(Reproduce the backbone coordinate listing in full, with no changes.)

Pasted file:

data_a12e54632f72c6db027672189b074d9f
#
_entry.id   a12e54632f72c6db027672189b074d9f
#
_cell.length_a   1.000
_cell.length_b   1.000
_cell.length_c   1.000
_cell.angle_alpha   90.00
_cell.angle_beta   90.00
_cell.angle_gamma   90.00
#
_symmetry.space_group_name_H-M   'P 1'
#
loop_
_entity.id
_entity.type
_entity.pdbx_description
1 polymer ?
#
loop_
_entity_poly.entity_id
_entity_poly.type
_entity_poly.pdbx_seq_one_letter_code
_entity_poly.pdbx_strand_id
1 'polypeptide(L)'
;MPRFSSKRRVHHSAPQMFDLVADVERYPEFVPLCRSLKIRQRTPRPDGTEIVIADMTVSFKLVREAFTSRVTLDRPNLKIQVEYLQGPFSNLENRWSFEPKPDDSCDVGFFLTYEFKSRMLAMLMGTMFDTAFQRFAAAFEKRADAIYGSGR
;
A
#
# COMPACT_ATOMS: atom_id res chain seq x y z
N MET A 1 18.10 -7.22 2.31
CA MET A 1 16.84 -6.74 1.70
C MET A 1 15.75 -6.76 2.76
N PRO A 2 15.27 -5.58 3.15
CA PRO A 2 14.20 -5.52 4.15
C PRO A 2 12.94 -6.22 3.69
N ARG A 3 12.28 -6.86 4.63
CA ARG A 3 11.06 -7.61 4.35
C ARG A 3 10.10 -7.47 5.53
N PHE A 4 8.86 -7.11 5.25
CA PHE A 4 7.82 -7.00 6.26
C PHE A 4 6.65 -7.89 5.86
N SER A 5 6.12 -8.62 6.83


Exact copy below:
data_a12e54632f72c6db027672189b074d9f
#
_entry.id   a12e54632f72c6db027672189b074d9f
#
_cell.length_a   1.000
_cell.length_b   1.000
_cell.length_c   1.000
_cell.angle_alpha   90.00
_cell.angle_beta   90.00
_cell.angle_gamma   90.00
#
_symmetry.space_group_name_H-M   'P 1'
#
loop_
_entity.id
_entity.type
_entity.pdbx_description
1 polymer ?
#
loop_
_entity_poly.entity_id
_entity_poly.type
_entity_poly.pdbx_seq_one_letter_code
_entity_poly.pdbx_strand_id
1 'polypeptide(L)'
;MPRFSSKRRVHHSAPQMFDLVADVERYPEFVPLCRSLKIRQRTPRPDGTEIVIADMTVSFKLVREAFTSRVTLDRPNLKIQVEYLQGPFSNLENRWSFEPKPDDSCDVGFFLTYEFKSRMLAMLMGTMFDTAFQRFAAAFEKRADAIYGSGR
;
A
#
# COMPACT_ATOMS: atom_id res chain seq x y z
N MET A 1 18.10 -7.22 2.31
CA MET A 1 16.84 -6.74 1.70
C MET A 1 15.75 -6.76 2.76
N PRO A 2 15.27 -5.58 3.15
CA PRO A 2 14.20 -5.52 4.15
C PRO A 2 12.94 -6.22 3.69
N ARG A 3 12.28 -6.86 4.63
CA ARG A 3 11.06 -7.61 4.35
C ARG A 3 10.10 -7.47 5.53
N PHE A 4 8.86 -7.11 5.25
CA PHE A 4 7.82 -7.00 6.26
C PHE A 4 6.65 -7.89 5.86
N SER A 5 6.12 -8.62 6.83